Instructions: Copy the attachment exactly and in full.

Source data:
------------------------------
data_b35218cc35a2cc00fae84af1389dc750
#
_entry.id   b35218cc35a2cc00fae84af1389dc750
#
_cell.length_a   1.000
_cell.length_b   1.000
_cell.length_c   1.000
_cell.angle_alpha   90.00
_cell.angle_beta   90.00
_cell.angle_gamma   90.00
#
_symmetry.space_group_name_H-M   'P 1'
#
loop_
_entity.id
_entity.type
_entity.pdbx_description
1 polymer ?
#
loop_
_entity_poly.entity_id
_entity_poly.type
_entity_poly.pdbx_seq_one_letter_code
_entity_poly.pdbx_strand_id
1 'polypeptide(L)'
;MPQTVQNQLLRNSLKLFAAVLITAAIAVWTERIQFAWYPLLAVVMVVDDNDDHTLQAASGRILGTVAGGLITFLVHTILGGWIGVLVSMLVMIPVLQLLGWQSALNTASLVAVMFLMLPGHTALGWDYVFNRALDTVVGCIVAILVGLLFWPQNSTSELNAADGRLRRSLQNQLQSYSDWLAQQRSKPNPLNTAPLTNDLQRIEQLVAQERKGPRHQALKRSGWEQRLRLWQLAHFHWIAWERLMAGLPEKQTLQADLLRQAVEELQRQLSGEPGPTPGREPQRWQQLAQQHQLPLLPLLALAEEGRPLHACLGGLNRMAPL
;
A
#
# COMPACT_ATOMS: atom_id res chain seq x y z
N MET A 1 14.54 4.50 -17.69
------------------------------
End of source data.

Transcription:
data_b35218cc35a2cc00fae84af1389dc750
#
_entry.id   b35218cc35a2cc00fae84af1389dc750
#
_cell.length_a   1.000
_cell.length_b   1.000
_cell.length_c   1.000
_cell.angle_alpha   90.00
_cell.angle_beta   90.00
_cell.angle_gamma   90.00
#
_symmetry.space_group_name_H-M   'P 1'
#
loop_
_entity.id
_entity.type
_entity.pdbx_description
1 polymer ?
#
loop_
_entity_poly.entity_id
_entity_poly.type
_entity_poly.pdbx_seq_one_letter_code
_entity_poly.pdbx_strand_id
1 'polypeptide(L)'
;MPQTVQNQLLRNSLKLFAAVLITAAIAVWTERIQFAWYPLLAVVMVVDDNDDHTLQAASGRILGTVAGGLITFLVHTILGGWIGVLVSMLVMIPVLQLLGWQSALNTASLVAVMFLMLPGHTALGWDYVFNRALDTVVGCIVAILVGLLFWPQNSTSELNAADGRLRRSLQNQLQSYSDWLAQQRSKPNPLNTAPLTNDLQRIEQLVAQERKGPRHQALKRSGWEQRLRLWQLAHFHWIAWERLMAGLPEKQTLQADLLRQAVEELQRQLSGEPGPTPGREPQRWQQLAQQHQLPLLPLLALAEEGRPLHACLGGLNRMAPL
;
A
#
# COMPACT_ATOMS: atom_id res chain seq x y z
N MET A 1 14.54 4.50 -17.69